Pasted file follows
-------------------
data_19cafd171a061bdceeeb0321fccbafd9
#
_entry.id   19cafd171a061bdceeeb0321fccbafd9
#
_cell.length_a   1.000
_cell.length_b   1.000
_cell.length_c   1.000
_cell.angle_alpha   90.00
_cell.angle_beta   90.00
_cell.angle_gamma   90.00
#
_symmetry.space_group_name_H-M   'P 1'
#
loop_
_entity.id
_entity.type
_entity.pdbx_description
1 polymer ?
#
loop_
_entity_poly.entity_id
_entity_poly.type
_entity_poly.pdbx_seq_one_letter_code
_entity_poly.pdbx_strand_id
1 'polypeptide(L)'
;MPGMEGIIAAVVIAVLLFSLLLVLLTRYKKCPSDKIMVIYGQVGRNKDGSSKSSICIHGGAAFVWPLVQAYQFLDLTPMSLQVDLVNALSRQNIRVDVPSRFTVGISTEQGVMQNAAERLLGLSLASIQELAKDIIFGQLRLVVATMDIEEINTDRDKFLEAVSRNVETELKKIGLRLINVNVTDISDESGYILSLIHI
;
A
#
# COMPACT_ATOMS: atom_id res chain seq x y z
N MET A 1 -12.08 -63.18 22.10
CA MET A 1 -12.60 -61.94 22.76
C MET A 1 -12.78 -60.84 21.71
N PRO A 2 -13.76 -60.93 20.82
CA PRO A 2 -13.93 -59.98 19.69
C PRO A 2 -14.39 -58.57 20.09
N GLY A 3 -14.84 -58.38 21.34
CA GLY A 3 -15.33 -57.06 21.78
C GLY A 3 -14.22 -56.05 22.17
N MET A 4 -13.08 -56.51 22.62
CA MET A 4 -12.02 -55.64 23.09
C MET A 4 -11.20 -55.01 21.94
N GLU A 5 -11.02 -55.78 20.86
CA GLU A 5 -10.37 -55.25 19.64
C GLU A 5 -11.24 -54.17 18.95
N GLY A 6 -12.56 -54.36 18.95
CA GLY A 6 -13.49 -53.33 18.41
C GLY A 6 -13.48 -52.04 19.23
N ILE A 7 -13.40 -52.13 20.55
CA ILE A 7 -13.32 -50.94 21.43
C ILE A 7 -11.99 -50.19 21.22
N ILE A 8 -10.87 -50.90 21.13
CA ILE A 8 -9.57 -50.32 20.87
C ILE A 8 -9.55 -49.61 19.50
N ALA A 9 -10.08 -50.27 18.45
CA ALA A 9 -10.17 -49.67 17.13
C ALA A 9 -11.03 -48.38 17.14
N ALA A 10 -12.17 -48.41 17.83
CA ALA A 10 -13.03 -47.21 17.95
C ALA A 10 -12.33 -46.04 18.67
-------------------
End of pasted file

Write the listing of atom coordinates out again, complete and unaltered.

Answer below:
data_19cafd171a061bdceeeb0321fccbafd9
#
_entry.id   19cafd171a061bdceeeb0321fccbafd9
#
_cell.length_a   1.000
_cell.length_b   1.000
_cell.length_c   1.000
_cell.angle_alpha   90.00
_cell.angle_beta   90.00
_cell.angle_gamma   90.00
#
_symmetry.space_group_name_H-M   'P 1'
#
loop_
_entity.id
_entity.type
_entity.pdbx_description
1 polymer ?
#
loop_
_entity_poly.entity_id
_entity_poly.type
_entity_poly.pdbx_seq_one_letter_code
_entity_poly.pdbx_strand_id
1 'polypeptide(L)'
;MPGMEGIIAAVVIAVLLFSLLLVLLTRYKKCPSDKIMVIYGQVGRNKDGSSKSSICIHGGAAFVWPLVQAYQFLDLTPMSLQVDLVNALSRQNIRVDVPSRFTVGISTEQGVMQNAAERLLGLSLASIQELAKDIIFGQLRLVVATMDIEEINTDRDKFLEAVSRNVETELKKIGLRLINVNVTDISDESGYILSLIHI
;
A
#
# COMPACT_ATOMS: atom_id res chain seq x y z
N MET A 1 -12.08 -63.18 22.10
CA MET A 1 -12.60 -61.94 22.76
C MET A 1 -12.78 -60.84 21.71
N PRO A 2 -13.76 -60.93 20.82
CA PRO A 2 -13.93 -59.98 19.69
C PRO A 2 -14.39 -58.57 20.09
N GLY A 3 -14.84 -58.38 21.34
CA GLY A 3 -15.33 -57.06 21.78
C GLY A 3 -14.22 -56.05 22.17
N MET A 4 -13.08 -56.51 22.62
CA MET A 4 -12.02 -55.64 23.09
C MET A 4 -11.20 -55.01 21.94
N GLU A 5 -11.02 -55.78 20.86
CA GLU A 5 -10.37 -55.25 19.64
C GLU A 5 -11.24 -54.17 18.95
N GLY A 6 -12.56 -54.36 18.95
CA GLY A 6 -13.49 -53.33 18.41
C GLY A 6 -13.48 -52.04 19.23
N ILE A 7 -13.40 -52.13 20.55
CA ILE A 7 -13.32 -50.94 21.43
C ILE A 7 -11.99 -50.19 21.22
N ILE A 8 -10.87 -50.90 21.13
CA ILE A 8 -9.57 -50.32 20.87
C ILE A 8 -9.55 -49.61 19.50
N ALA A 9 -10.08 -50.27 18.45
CA ALA A 9 -10.17 -49.67 17.13
C ALA A 9 -11.03 -48.38 17.14
N ALA A 10 -12.17 -48.41 17.83
CA ALA A 10 -13.03 -47.21 17.95
C ALA A 10 -12.33 -46.04 18.67